If you want to try the nominal group technique but you're stuck for what questions you should pose to team members, use this starter list of idea generation questions. Chances are that every participant will give you a new idea (because they'll have developed these ideas independently).
- <To each member> How would you answer someone who asked about the other ideas we considered but didn't choose?
- <To each member> Are there any circumstances under which our current decision won't work?
- <To each member> If you could create a solution from scratch, would this be it? And why or why not?
- <To each member> Who would have concerns about what we just decided?
- <To each member> How would our biggest/smallest customer feel about what we just decided?
- <To each member> Which of our customers/stakeholders would be concerned about what we just decided?
- <To each member> Which of our customers/stakeholders would be thrilled about what we just decided?
- <To each member> If everything we've created thus far was destroyed, which parts would you rebuild?
- <To each member> What pieces have we already decided that you wish you could undo or redo?
- <To each member> If you were ten times bolder, what big idea would you recommend? What first step would you take to get started?
When we ask leaders to describe the best decision making process for teams, we almost always hear “consensus.” From the Latin consentire (which means to act together or share in the feeling), consensus in a team context basically means that everyone agrees.
And it is true that, compared to other decision-making processes like majority rule or bargaining, consensus generally offers the greatest amount of buy-in, emotional commitment and thoroughness. But while that’s a general rule, there are people and cultures where consensus is a very poor choice.
Consensus is typically a much slower decision-making process than other methods, like taking a vote. And some people really dislike the lack of clearly defined processes involved in achieving consensus; it often requires a messy and sometimes chaotic interpersonal back-and-forth to get everyone truly in agreement.
Consensus typically involves the team leader saying, “Bob, I don’t feel like you’re fully bought in, would you share your feelings with the rest of us?” Then, after Bob shares his hesitancy, the leader asks, “Who else feels the same hesitancy as Bob?” And this continues until all reservations have been resolved or everyone’s too tired to care. For people who like a defined group process, clear rules and order, this is an amazingly frustrating and fuzzy decision making process.
And the problem with forcing a consensus in a larger group where team members struggle with ambiguity is that a consensus-driven group process creates a level of stress and responsibility that employees don’t want.
Here’s the bottom line for every facilitator: Ask your stakeholders how they would like your team to make decisions. Do they truly want consensus? Would they like to put everything to a vote? Or do they want the boss to decide? There’s no a priori right or wrong answer, but if you want your teams to run more smoothly, you should probably listen to what your team wants.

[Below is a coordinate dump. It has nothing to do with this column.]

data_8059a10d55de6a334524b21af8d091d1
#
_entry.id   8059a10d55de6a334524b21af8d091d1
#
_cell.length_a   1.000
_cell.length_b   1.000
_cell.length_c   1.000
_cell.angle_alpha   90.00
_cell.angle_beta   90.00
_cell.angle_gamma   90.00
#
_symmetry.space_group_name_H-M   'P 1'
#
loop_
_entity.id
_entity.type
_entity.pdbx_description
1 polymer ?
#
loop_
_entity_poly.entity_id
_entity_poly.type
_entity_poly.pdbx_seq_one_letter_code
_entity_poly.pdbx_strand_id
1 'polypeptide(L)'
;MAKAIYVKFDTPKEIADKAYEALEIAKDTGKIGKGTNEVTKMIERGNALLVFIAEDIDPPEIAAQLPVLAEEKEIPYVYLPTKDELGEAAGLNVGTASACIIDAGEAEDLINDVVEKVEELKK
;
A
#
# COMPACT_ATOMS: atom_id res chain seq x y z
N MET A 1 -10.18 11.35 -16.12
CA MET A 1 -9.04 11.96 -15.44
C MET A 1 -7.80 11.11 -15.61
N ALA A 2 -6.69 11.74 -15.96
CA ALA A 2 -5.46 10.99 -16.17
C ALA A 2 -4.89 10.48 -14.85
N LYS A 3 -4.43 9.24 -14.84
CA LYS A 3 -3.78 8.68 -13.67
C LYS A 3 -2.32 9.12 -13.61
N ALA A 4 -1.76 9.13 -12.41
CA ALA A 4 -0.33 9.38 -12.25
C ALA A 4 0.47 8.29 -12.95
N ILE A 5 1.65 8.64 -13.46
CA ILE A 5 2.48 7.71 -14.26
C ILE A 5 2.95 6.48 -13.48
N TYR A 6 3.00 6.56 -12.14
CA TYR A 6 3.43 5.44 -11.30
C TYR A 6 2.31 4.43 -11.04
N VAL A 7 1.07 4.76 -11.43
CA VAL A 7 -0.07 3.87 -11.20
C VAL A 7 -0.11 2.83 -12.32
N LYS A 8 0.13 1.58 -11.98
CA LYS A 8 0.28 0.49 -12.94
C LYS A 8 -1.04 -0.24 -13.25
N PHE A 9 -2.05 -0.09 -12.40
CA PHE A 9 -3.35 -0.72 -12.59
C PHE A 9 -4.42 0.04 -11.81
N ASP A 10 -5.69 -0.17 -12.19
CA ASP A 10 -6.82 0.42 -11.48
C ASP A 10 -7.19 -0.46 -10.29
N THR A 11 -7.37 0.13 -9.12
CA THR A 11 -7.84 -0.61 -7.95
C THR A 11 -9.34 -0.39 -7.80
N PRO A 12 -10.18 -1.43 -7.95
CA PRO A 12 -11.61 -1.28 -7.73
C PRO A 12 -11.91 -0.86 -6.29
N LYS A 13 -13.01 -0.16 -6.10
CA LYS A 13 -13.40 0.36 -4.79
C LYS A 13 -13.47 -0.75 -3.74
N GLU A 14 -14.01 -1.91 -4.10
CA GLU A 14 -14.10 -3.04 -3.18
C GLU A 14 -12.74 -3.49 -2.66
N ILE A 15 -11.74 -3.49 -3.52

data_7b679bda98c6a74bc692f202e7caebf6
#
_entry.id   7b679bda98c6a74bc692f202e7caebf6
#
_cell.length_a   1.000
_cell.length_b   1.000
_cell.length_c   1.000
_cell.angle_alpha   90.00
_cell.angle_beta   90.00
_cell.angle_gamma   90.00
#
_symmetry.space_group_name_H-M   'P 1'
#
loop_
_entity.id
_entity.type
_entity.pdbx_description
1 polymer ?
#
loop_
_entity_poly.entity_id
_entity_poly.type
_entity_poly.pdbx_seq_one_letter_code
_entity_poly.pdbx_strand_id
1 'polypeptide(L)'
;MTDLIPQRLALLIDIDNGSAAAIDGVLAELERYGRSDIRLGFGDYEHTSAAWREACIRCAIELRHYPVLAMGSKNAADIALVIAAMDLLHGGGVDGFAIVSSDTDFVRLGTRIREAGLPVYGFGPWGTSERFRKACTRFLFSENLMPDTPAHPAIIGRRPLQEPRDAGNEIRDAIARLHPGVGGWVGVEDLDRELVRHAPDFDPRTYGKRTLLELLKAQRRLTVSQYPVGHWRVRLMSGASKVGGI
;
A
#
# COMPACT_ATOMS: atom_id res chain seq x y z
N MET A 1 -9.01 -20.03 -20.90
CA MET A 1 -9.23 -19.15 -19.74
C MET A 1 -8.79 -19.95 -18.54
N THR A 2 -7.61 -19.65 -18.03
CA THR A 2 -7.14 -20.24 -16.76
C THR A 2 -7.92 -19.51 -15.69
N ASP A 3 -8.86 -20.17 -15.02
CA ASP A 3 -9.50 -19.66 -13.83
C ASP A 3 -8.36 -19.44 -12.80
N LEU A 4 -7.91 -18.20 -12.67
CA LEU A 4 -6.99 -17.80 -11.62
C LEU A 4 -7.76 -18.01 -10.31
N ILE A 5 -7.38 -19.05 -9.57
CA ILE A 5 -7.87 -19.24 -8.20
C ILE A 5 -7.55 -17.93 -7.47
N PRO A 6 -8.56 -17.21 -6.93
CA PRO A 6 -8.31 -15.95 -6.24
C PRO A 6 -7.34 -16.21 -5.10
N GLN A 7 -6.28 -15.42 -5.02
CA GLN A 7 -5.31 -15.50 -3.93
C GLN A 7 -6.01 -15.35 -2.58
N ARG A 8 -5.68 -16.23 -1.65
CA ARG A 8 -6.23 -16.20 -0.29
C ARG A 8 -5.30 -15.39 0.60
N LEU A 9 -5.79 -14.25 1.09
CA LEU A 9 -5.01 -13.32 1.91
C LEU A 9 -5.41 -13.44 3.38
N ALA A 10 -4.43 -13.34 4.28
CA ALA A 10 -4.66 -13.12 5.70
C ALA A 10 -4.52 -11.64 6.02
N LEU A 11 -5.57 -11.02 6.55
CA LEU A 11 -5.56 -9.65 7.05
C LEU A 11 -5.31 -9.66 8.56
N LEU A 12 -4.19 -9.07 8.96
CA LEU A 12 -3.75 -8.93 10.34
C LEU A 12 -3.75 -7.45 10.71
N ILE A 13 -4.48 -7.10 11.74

Getting Your Project Team To solve Problems With Better Ideas
As every organizational behavior expert knows, problem solving is very much about loosening up your brain and getting more open to different ideas. So to generate more useful ideas, we need to do a different kind of solution generation and we're going to call it brainstorming in reverse.
Step one, describe the problem you're trying to solve. Now step two, reverse the problem and ask yourself, "How can I possibly cause this problem?"
Then brainstorm ideas about how you could cause the problem and then reverse those causes into solution ideas for the original problem.
Let's look at an example. Imagine that the problem I'm trying to solve is ultimately how do we make our customers more delighted? Let's say we've gotten some data back, and our customers are not delighted right now. Rather than trying to attack this directly, let me reverse the question: "How could we make our customers less delighted?"
Well, what could we do to really irritate our customers? What could we do to make our customers less happy? We could cancel their orders without telling them. We could not notify them about shipping changes. We could not answer the phones when they call about problems with their order. We could send them four plus emails a day, right? All of those things would probably go a long way to making our customers less delighted, more irritated, et cetera.
Now that I have brainstormed some ways that I could make our customers angrier, reverse that around again and now I'm going to see some solutions start to emerge. Number one, we could create notifications about any canceled orders and we could get better in stock info. Number two, maybe we could improve our shipping charge accuracy. Three, we could put backup phone coverage in place. We could send fewer than four emails a day.
The cool thing about brainstorming in reverse is that it unclogs the brain and forces us to look at the problem from a completely different angle. And for a group participant, it provides a fun an unusual way to solve problems while still giving a structured method.
One of the reasons why most problem solving doesn't work that well, and why people still get frustrated with problems they face is that they keep looking at the problem through the same lens. If we keep trying to solve problems by looking at those problems the same exact way, no wonder we're not going to be able to solve these problems.